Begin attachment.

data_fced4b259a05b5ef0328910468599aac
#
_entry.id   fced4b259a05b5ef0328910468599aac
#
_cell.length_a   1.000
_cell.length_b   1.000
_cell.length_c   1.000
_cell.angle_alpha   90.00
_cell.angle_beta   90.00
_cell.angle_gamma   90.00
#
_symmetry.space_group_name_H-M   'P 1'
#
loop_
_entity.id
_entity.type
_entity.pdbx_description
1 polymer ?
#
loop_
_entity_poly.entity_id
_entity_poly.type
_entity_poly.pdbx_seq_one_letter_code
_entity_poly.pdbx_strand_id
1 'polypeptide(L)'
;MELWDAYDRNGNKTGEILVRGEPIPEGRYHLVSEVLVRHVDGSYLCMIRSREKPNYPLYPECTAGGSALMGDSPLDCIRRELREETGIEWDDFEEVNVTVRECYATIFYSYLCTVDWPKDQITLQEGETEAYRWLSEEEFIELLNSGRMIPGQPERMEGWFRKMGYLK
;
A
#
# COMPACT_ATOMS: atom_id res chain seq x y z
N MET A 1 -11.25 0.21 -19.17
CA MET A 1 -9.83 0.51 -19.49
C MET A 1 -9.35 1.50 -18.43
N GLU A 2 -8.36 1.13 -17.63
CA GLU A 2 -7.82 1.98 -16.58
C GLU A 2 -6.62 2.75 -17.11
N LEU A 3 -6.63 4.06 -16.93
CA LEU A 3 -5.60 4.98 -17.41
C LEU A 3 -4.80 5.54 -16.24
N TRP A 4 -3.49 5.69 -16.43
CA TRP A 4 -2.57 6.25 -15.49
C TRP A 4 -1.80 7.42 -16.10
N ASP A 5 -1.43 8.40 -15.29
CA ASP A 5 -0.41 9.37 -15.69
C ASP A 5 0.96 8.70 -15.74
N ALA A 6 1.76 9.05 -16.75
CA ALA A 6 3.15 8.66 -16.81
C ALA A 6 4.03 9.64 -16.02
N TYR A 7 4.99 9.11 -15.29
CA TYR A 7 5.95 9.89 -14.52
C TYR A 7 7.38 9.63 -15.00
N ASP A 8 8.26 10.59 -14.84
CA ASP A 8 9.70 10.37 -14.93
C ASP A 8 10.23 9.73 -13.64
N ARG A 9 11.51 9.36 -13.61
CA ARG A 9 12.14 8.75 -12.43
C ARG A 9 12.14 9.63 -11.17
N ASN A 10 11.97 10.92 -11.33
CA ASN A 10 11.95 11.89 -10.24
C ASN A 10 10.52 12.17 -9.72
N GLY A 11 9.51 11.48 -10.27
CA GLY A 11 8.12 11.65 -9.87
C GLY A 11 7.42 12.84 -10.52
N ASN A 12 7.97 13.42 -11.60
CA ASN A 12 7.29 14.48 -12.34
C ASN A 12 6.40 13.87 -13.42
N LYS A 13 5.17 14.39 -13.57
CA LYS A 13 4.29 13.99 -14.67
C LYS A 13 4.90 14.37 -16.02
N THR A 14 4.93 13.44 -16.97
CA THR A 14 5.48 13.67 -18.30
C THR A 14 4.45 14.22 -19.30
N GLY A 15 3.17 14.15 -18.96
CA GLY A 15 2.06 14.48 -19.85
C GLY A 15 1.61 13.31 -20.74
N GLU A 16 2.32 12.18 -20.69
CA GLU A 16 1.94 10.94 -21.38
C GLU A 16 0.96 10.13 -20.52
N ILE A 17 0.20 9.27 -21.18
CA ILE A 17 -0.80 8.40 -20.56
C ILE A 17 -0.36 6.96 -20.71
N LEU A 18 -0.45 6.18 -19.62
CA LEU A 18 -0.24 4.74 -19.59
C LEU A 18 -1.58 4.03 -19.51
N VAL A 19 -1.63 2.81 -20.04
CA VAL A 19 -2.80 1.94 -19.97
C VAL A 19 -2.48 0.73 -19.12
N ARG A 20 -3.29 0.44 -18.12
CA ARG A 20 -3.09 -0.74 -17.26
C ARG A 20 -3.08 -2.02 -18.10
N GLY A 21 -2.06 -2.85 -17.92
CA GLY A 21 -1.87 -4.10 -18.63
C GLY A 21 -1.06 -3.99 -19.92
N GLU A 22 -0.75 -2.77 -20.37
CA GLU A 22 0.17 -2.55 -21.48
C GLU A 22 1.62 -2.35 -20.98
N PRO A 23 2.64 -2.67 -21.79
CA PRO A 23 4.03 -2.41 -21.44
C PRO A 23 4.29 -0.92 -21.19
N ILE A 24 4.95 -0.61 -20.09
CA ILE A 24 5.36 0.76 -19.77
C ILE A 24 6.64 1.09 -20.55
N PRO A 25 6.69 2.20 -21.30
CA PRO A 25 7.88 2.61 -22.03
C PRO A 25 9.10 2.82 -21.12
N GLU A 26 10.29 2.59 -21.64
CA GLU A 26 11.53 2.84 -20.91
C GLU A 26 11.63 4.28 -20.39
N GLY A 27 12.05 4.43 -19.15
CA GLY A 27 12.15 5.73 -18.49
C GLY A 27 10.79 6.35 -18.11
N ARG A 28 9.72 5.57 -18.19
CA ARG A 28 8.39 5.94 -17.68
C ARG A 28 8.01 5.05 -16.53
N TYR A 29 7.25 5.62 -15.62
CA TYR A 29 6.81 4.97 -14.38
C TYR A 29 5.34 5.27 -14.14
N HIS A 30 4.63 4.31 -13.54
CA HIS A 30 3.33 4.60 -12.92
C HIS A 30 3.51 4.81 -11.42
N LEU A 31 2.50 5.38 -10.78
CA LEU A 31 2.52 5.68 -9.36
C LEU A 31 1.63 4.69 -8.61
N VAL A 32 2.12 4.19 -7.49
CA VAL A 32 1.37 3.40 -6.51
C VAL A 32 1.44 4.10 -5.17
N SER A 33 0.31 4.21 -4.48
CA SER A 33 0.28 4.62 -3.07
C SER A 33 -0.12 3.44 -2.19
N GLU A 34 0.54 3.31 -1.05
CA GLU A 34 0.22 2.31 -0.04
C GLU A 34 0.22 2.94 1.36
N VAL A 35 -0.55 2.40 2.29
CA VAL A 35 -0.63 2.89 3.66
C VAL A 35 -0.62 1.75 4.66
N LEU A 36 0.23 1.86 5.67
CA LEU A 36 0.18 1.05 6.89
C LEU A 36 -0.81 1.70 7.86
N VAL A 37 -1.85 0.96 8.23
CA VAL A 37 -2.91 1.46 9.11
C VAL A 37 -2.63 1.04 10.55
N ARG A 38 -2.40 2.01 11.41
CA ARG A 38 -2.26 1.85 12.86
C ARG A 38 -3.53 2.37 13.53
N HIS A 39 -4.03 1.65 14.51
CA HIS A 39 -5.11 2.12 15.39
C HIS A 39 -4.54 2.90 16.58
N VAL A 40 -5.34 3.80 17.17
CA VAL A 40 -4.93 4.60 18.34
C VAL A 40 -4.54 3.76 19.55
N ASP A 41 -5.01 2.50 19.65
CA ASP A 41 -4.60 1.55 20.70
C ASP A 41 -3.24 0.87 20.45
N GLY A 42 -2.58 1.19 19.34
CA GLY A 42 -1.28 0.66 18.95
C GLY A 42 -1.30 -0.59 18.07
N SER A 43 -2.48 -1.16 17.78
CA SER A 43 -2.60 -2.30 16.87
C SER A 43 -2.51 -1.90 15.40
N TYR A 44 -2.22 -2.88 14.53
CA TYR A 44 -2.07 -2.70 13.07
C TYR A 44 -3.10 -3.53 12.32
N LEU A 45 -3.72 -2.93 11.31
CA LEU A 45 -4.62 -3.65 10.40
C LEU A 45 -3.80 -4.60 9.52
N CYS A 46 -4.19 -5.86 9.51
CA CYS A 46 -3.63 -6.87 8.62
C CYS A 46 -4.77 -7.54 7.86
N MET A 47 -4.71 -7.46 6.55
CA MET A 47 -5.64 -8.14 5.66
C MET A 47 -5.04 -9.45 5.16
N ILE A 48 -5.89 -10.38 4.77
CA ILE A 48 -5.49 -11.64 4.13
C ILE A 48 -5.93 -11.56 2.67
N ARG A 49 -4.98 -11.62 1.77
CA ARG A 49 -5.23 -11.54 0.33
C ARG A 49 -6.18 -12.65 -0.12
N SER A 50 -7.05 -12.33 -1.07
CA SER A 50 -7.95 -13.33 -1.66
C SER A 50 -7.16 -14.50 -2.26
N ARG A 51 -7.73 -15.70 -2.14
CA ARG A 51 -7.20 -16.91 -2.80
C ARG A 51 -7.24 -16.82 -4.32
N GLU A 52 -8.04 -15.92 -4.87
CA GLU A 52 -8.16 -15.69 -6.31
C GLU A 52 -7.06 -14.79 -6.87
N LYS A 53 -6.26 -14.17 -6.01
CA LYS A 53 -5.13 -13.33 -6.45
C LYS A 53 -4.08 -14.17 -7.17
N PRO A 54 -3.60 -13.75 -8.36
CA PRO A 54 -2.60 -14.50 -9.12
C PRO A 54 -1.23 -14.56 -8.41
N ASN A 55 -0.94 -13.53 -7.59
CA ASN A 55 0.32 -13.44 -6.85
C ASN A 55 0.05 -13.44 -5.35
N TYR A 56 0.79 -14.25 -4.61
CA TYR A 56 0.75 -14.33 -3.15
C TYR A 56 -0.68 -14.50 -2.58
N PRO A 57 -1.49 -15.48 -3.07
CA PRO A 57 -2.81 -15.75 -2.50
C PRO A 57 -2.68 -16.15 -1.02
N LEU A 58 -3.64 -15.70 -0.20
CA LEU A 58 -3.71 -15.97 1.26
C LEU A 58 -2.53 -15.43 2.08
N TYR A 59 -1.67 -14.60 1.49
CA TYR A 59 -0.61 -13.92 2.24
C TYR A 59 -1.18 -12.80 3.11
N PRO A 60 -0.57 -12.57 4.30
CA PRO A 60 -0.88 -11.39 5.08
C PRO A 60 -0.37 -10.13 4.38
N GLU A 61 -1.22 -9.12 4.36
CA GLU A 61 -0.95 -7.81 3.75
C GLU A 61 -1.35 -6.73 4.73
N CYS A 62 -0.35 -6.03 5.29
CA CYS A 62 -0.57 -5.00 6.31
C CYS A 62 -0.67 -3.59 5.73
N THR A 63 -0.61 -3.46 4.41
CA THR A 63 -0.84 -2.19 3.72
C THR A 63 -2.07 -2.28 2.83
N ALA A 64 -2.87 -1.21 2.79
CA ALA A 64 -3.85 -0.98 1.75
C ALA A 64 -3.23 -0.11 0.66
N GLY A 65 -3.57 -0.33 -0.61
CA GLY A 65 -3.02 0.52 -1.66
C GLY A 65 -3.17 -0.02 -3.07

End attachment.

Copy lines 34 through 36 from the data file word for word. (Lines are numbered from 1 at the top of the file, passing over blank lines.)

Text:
N GLU A 2 -8.36 1.13 -17.63
CA GLU A 2 -7.82 1.98 -16.58
C GLU A 2 -6.62 2.75 -17.11